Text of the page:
All is not lost. Children also sometimes want “the” book their dad read, or their aunt recommended, or their mom LOVES, or Mrs. Gustin says is a “must-read before you die,” or the biggest book, or the book of the movie/video game. Remember, a library is the place where a comprehensive collection exists to encourage independent free reading, with no strings attached, and the reading choices are made according to the interests of the reader.

Be assured: our Langley kids do read. They are excited and nourished by books, they love to read, and the annual Book Fair, December 9 and 10 in the Pat Bush Library, is one of the most popular and anticipated community events of the school year. Spend time with your young readers, be present with them (no screen between you), and read with them – at the Book Fair, at the school library, and at your public library.

The Importance of Summer Reading

By Amy Jones, Director of Resource

As I recently said to a rising sixth-grader, summer reading isn’t something that teachers devised to torture students – it’s advice from practitioners, coaches if you will, who know what it takes to keep the mind in shape. Most teachers would argue that reading also nurtures the imagination and even the soul.

The brain is a muscle that needs exercise. No one would expect an athlete or musician to train without practice. Musicians play their instruments or train their voices daily; athletes practice at least a few times a week along with playing games.  Without frequent use, skills wither and die. The same holds true with reading. One doesn’t become a stronger reader without reading.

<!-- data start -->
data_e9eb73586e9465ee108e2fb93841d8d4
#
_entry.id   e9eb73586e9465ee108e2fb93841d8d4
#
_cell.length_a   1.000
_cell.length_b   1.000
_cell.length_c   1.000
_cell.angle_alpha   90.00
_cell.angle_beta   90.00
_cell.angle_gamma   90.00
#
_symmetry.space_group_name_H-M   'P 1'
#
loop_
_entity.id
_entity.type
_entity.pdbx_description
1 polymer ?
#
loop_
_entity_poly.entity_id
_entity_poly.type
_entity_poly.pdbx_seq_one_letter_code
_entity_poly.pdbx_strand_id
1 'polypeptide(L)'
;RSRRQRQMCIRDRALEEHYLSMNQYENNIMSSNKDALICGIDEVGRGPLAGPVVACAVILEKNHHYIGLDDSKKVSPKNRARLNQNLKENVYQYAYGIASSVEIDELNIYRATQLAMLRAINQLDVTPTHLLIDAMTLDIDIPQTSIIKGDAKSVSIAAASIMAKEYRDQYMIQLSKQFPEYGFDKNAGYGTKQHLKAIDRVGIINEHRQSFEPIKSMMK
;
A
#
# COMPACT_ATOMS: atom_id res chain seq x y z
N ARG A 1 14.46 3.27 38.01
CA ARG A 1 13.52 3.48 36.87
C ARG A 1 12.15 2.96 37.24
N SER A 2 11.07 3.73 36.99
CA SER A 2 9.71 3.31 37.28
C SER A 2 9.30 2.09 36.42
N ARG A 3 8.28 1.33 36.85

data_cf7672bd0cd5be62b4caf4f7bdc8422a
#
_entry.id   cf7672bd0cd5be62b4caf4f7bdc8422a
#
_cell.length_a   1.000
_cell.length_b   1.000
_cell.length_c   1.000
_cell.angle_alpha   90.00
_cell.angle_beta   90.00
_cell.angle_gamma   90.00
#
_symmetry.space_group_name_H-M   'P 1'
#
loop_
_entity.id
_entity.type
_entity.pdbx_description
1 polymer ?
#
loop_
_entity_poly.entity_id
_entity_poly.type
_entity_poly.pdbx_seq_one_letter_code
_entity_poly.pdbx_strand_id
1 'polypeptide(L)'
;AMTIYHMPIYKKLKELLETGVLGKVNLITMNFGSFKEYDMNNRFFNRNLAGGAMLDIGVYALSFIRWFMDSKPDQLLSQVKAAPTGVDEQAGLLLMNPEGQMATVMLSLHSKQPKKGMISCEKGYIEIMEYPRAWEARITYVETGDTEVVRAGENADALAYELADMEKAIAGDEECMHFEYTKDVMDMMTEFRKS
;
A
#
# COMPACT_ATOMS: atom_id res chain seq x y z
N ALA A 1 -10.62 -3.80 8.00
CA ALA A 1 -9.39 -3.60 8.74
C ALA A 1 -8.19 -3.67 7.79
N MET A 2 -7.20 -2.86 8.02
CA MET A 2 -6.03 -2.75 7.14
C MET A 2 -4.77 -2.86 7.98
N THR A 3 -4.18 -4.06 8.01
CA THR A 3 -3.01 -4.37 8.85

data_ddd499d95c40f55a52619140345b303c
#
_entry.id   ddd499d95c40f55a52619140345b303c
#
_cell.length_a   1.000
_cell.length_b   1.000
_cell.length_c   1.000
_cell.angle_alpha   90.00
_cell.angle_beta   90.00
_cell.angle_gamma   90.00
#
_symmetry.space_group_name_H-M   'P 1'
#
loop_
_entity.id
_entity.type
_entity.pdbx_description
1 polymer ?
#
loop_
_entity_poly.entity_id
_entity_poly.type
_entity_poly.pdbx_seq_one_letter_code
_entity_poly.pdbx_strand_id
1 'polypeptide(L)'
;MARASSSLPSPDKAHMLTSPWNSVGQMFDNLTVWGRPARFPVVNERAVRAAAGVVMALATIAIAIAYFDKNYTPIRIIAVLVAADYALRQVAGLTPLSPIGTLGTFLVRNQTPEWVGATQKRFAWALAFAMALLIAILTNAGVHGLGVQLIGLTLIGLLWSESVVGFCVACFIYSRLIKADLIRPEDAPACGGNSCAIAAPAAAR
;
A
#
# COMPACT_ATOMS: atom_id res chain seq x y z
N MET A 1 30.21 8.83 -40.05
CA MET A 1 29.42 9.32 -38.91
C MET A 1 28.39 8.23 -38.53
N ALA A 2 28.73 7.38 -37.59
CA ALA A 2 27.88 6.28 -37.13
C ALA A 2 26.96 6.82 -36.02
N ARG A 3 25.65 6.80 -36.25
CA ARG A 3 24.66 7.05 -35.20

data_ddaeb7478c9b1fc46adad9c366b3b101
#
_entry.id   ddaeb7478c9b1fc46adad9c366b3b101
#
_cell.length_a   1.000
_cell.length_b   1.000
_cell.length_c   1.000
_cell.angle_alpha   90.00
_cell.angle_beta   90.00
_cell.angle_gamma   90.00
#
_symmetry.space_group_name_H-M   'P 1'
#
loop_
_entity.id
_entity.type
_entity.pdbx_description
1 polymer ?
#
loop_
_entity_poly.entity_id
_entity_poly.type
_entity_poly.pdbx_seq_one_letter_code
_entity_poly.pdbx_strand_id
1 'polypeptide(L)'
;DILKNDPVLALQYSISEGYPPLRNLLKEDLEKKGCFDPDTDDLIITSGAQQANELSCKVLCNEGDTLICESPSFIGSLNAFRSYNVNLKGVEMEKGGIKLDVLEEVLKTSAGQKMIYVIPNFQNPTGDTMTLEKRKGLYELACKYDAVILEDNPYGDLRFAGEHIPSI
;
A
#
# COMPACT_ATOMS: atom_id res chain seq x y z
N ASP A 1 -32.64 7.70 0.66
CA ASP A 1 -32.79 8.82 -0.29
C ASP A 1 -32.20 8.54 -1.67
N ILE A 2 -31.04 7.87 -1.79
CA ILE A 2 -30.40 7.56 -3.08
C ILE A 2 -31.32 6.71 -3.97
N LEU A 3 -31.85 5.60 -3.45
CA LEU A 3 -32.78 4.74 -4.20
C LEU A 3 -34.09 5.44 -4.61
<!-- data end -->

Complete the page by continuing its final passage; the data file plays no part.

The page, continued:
Langley’s summer reading program is designed for students to practice the skill of reading over the summer. Instead of drills, however, students get to “play” each and every day. They are the first string; they’re starring. Each rising first- through eighth-grader should be reading almost daily. Primary School students have a Summer Enrichment Calendar that provides daily activities, many of which are literary in nature. At this age, parents or other adults should read to their children daily.

For older students, particularly those who are moving from the learning-to-read stage to the reading-to-learn-and-enjoy phase, choice of text is the name of the game as it serves to provide more pleasure and motivation for the reader. Students should be reading texts that interest them and are comfortable, not too difficult; reading at a child’s comfort and skill level builds fluency and confidence and is essential for growth. Reading text that is too hard defeats the reader and does not strengthen skills. If you see your child not making progress with a book, give him or her permission to abandon the book; it may be too hard, or just not engaging. Ultimately, reading should provide new knowledge, pleasure, or both!

Thanks for supporting our efforts to encourage your child to exercise his or her reading brain! Ask to see your child’s Reading Time Log and list of completed books. We’ll be looking for these in September, with your signature!

For more information about Langley’s summer reading program, current parents may click here to log in to CampusNet.

Raising the Level of Classroom Literacy

By Jessica Robinson, Grade 3 Teacher

As a team, Langley’s third-grade teachers recently attended a conference led by Mary Ehrenworth entitled, “Writing About Reading: Reading Notebooks and Projects, Raising the Level of Classroom LiteracyLiterary Essays, and Text-Based Arguments.” The conference challenged us to question how we are currently enhancing our students’ learning and how we can continue to raise the level of reading and literacy in the classroom. Close reading, how to prepare insightful written responses, and how to raise the level of reading were the topics of the day.